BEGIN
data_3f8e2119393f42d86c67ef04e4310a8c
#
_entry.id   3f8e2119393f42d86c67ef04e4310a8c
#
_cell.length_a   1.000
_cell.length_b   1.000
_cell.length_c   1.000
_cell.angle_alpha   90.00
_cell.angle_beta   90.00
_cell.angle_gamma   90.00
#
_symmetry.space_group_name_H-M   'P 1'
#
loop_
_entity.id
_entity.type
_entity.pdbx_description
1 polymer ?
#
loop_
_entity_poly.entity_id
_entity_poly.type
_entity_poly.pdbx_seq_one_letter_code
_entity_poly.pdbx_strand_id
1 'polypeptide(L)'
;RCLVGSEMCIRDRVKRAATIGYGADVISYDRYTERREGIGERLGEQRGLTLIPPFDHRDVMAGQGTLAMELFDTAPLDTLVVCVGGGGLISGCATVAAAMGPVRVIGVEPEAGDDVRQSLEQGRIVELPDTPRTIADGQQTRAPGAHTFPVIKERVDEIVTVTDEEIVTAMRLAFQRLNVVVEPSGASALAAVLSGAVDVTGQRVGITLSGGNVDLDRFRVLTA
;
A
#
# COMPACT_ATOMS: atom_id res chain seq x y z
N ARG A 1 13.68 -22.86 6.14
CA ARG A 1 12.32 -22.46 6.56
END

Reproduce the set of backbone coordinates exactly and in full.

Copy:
data_3f8e2119393f42d86c67ef04e4310a8c
#
_entry.id   3f8e2119393f42d86c67ef04e4310a8c
#
_cell.length_a   1.000
_cell.length_b   1.000
_cell.length_c   1.000
_cell.angle_alpha   90.00
_cell.angle_beta   90.00
_cell.angle_gamma   90.00
#
_symmetry.space_group_name_H-M   'P 1'
#
loop_
_entity.id
_entity.type
_entity.pdbx_description
1 polymer ?
#
loop_
_entity_poly.entity_id
_entity_poly.type
_entity_poly.pdbx_seq_one_letter_code
_entity_poly.pdbx_strand_id
1 'polypeptide(L)'
;RCLVGSEMCIRDRVKRAATIGYGADVISYDRYTERREGIGERLGEQRGLTLIPPFDHRDVMAGQGTLAMELFDTAPLDTLVVCVGGGGLISGCATVAAAMGPVRVIGVEPEAGDDVRQSLEQGRIVELPDTPRTIADGQQTRAPGAHTFPVIKERVDEIVTVTDEEIVTAMRLAFQRLNVVVEPSGASALAAVLSGAVDVTGQRVGITLSGGNVDLDRFRVLTA
;
A
#
# COMPACT_ATOMS: atom_id res chain seq x y z
N ARG A 1 13.68 -22.86 6.14
CA ARG A 1 12.32 -22.46 6.56